But no one is being forced to do anything. These analyses honestly seem to indicate that people would be better off if they had fewer choices, if they didn’t even have the option to choose to go onto welfare. Welfare recipients are not passively being laden down with resources: they are making a choice to accept resources. How does that infantilize anyone? Giving an adult a resource that they ask for is to treat them as an adult. Denying them that resource on the grounds that it is bad for them to be dependent is to infantilize them. It’s to say, “You can’t manage your own life. You can’t manage your own choices. If we give you a resource, you’ll get dependent and abuse it. So we won’t even give you the option”.

See how this works? Telling the poor that they can’t manage their own choices is treating them like adults. Giving them the option to ask for resources is to promote dependency. War is Peace, Freedom is Slavery.

In fact, welfare dependency is an absurd notion. People can’t miraculously manufacture a job out of thin air when there isn’t one in the area. Disabled people can’t just buck up and try to get up and walk. Depriving already desperate people of resources isn’t going to prevent them from trying to panhandle, or beg, or ask friends and family for money, or turn to churches and charities, nor will it prevent them from doing self-destructive things. In fact, any human being who thinks with a moment’s worth of empathy will realize that it’s often when we are not getting the help we need that we turn to the worst kind of self-destructive behavior or lashing out, either shutting down or turning our frustration outwards. And, surprise surprise, analysis after analysis has debunked the notion, and even a brief look at the welfare rolls shows that most people on welfare need temporary assistance and have worked in the recent past and will work again in the near future. As is so often the case, the notion that giving people help will make them dependent on that help is an empirically testable notion about human psychology, and conservatives get it wrong, again. It’s okay to help people, especially if that help is done with the kind of support and empowerment that gives people a meaningful chance to take the temporary resources and turn them into permanent options.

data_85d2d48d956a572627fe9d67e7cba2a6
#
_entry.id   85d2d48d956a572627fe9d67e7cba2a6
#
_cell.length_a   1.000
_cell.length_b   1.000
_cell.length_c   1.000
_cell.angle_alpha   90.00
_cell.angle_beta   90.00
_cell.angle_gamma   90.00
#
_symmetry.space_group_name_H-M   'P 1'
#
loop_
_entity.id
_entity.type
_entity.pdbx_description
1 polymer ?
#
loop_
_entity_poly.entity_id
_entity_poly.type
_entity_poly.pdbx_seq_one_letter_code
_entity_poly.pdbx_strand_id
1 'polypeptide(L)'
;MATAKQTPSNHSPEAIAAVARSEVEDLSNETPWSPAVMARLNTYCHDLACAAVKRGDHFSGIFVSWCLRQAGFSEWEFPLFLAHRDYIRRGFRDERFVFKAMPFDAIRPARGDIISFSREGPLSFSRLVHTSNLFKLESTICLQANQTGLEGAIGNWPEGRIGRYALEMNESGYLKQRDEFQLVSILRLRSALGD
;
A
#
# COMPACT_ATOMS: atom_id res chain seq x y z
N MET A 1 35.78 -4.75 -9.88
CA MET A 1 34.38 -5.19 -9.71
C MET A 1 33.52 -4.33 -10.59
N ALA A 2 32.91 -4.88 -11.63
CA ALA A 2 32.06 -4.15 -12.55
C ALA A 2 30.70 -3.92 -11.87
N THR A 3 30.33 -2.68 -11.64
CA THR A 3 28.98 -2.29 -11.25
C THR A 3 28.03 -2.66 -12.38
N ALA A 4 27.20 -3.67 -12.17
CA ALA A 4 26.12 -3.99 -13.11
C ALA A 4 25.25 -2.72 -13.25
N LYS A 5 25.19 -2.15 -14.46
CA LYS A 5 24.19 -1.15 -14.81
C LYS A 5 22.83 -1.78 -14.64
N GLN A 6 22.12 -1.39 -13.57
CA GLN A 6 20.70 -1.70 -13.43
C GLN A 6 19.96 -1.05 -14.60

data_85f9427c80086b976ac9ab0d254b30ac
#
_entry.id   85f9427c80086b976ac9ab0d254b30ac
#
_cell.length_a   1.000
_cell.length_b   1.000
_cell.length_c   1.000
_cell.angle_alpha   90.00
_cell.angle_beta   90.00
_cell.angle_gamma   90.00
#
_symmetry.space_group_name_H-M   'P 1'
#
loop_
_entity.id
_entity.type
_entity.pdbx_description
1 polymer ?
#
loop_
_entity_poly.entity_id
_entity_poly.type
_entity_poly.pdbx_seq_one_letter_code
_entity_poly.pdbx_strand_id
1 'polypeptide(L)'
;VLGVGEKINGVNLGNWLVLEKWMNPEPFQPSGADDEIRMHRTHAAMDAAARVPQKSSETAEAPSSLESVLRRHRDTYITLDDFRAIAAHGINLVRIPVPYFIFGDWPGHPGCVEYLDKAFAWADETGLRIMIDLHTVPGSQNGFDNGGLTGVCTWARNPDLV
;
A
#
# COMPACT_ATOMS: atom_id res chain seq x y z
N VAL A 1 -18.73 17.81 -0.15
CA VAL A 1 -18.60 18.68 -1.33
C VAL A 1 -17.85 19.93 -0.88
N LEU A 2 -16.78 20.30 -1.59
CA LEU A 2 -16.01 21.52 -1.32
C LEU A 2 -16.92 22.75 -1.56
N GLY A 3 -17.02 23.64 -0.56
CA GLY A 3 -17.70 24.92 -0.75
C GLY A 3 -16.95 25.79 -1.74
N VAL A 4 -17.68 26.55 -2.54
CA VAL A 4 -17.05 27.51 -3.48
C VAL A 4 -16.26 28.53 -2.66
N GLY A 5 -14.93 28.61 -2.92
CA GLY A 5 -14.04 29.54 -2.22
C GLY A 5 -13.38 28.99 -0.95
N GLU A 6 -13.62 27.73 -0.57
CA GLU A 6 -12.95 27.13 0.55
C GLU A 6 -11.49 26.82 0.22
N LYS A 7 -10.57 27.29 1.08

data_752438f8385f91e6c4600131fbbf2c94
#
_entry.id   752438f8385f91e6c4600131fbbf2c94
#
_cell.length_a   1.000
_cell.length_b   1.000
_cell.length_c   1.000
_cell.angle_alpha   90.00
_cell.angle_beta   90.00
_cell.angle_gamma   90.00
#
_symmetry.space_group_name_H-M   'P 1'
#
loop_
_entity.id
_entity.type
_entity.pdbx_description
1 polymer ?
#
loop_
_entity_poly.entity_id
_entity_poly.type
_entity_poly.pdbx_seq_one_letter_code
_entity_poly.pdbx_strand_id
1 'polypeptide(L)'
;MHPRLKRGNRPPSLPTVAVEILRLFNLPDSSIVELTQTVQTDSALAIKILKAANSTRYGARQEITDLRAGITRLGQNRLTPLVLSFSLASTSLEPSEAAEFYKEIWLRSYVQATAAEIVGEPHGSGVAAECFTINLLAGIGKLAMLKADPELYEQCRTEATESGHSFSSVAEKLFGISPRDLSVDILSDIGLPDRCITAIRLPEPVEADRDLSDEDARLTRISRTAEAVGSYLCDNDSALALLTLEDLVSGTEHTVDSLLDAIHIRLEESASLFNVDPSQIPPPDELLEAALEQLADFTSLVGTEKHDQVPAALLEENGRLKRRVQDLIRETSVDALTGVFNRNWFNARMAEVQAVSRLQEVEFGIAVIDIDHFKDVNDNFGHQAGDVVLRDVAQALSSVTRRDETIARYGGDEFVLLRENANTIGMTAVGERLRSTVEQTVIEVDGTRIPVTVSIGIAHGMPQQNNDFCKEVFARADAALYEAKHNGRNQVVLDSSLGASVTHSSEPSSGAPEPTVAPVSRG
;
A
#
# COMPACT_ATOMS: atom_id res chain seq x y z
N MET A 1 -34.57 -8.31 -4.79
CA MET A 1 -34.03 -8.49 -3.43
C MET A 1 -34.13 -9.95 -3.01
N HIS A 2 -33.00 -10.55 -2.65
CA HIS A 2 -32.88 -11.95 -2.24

No one I have ever met, read the work of or even heard of on the left has ever been against trying to expand job training programs, give people on welfare or unemployment support and access to resources to get work, make it easier for the unemployed to go to community college or otherwise learn a new skill, or make it easier to get the dignity of work. We just happen to respect people enough to think that, when they’ve exhausted every option, we should give them the help they need.

Next week, I’ll be tackling another example of how the right-wing choke rational political discourse, this time regarding race issues and the notion of personal responsibility there.

This article was written by Frederic Christie, a writer for dusk magazine. 

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About Fred B-C (28 Articles)
I'm a freelance hope warrior. While I am still figuring out exactly what that entails, I write novels and short stories, write for video games, design board games, do inspirational speaking and life coaching, and generally try to make the world just a little bit more pleasant. E-mails at frchristie@ucdavis.edu are always appreciated! (Yes, even trolling ones).

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  1. Welfare Gap – *Dusk Magazine